Can these privileged women not play a role to reduce the level of barbarity perpetrated against women in all corners of Pakistan? Apart from an urgent need to review Pakistan’s rape laws, properly documented medical investigations are also crucial in cases of rape, gang rape and sexual assault.
Real life vs reel life
I once had the misfortune of watching a regressive Indian film which featured the winsome Juhi Chawla as a rape victim who was determined to erase the black blotch on her “reputation” by courting, winning over and eventually marrying her rapist.
The storyline was enough to make my head reel, and wonder why such a pathetic script was written in the first place. But I was brought down to earth with a resounding thud when I learnt of a recent real life case which took place in Pakistan
Mailsi Moza Arain resident Hajra* rejected a marriage proposal from her neighbour Riaz*. Local land lords then called a panchayat on his request. The panchayat was told by Riaz that his proposal had been rejected because the woman was having an affair and that she should be given a harsh sentence.
Residents of the village said that the panchayat forcefully performed a nikah ceremony where Hajra was wed to Riaz.
“The girl was crying and clearly shook her head to indicate ‘no’ every time she was asked about the marriage. The men took no notice.”
Following the nikah, Riaz and three of his friends took Hajra into a room and raped her. According to villagers, the men later boasted about having ‘taught her a lesson’ for her previous conduct.
“They openly flaunted the fact that they had raped her for rejecting him. They feared no consequences.”
Following the sexual assault, the panchayat ruled that Hajra* be turned out of the village and never be allowed to set foot in the area again. Hajra then approached the Women’s Crisis Centre and has sought refuge in one of their offices in Vehari. To add salt to her wounds, the police have refused to file her case against the panchayat as well as against Raza and his accomplices.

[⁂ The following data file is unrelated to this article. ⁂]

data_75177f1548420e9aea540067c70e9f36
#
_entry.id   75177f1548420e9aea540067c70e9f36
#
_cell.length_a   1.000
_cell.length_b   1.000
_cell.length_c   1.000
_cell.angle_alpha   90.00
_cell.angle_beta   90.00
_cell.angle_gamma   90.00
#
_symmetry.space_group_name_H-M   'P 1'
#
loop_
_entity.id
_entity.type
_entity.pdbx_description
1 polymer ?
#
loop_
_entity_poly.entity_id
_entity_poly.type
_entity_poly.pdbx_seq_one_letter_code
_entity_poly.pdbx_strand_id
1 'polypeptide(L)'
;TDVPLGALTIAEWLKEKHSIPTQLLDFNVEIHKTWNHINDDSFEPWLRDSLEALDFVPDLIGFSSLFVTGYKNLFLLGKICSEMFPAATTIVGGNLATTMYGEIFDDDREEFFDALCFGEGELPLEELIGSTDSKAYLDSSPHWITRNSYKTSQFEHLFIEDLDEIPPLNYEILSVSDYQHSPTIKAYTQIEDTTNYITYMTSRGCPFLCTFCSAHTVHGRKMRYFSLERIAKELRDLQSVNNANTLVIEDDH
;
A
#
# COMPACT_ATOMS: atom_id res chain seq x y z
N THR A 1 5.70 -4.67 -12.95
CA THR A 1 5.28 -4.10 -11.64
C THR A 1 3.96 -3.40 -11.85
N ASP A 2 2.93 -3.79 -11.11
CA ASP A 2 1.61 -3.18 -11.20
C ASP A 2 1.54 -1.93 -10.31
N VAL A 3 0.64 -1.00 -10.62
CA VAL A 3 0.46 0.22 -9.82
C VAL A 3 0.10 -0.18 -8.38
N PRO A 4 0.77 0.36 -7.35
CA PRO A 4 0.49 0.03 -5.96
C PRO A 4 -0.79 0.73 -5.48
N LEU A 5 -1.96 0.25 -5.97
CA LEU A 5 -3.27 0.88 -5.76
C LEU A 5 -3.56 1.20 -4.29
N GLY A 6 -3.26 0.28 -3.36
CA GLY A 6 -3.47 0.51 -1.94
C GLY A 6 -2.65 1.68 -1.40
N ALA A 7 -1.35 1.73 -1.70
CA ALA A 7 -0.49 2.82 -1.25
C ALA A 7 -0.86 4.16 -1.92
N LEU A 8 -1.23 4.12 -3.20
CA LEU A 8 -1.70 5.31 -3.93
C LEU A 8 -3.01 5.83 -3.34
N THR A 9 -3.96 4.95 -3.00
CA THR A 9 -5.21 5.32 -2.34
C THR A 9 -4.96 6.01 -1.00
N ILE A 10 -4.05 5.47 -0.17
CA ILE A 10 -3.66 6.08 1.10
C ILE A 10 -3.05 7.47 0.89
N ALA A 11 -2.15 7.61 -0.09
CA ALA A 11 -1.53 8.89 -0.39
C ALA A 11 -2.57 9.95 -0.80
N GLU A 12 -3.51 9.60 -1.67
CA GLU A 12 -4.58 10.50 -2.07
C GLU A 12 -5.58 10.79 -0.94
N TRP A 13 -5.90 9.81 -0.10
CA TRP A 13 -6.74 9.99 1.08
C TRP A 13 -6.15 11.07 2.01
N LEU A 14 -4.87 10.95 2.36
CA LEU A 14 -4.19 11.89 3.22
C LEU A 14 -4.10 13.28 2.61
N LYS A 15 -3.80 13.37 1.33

As horrifying as this story is, what is notable is the lack of media, police or judicial interest in this case. It seems that Raymond Davis is the only “criminal” who is deserving of the sternest punishment in Pakistan.
Daughters of the nation?
If a terrorist like Dr Aafia Siddiqui can be feted as “qaum ki beti” by foaming and frothing mullahs and their excitable sidekicks, then why is there this deafening silence when it comes to rape victims? Why don’t our religious scholars condemn the crime, as well as the ostracism these women, set upon by ravenous men, have to face?
Despite the lip service paid to the rights of women and their honour, most women in Pakistan are treated as chattels and dirt, to be trod on, spat upon and trashed verbally and physically. The vernacular abuses favoured by men are punctuated by gross ‘mother and sister’ references.
If there is so much respect for women in Islam, then why is there a daily litany of abuse heaped on their heads?
Learning to live again
If rape is used as a weapon in “the destruction of the spirit, of the will to live, and of life itself”, how does a rape survivor learn to pick up the shattered pieces of her life? Not everyone can be a Mukhtaran Mai or a Tori Amos who says, “I survived this torture which left me paralysed for years. I really do feel as though I was psychologically mutilated that night. I found a way to dance with sorrow… though I can’t change what happened, I can choose how to react. And I don’t want to spend the rest of my life being bitter and locked up.”
Rape survivors should be encouraged to give language to their ordeal, because talking about it is in itself a cathartic experience.
Author of After Silence: Rape and My Journey Back, Nancy Raine admits:
“words seemed to make it visible. But, speaking, even when it embarrassed me, also slowly freed me from the shame I felt. The more I struggled to speak, the less power the rape, and its aftermath, seemed to have over me.”
In Pakistan, where there is a conspiracy of silence about rape, the last couple of days have seen a commendable online initiative.
Gawaahi, a website launched by Sana Saleem and Naveen Naqvi aims to archive digital stories of abuse, survival and resistance. The founders of the initiative hope it will provide a sense of empowerment for people to no longer see themselves as victims, but as survivors, no matter what their ordeal.
In the words of the incomparable Maya Angelou:
“You may trod me
In the very dirt
I’ll rise again.”
*Names have been changed to protect the identity of the victim
The views expressed by the writer and the reader comments do not necessarily reflect the views and policies of The Express Tribune.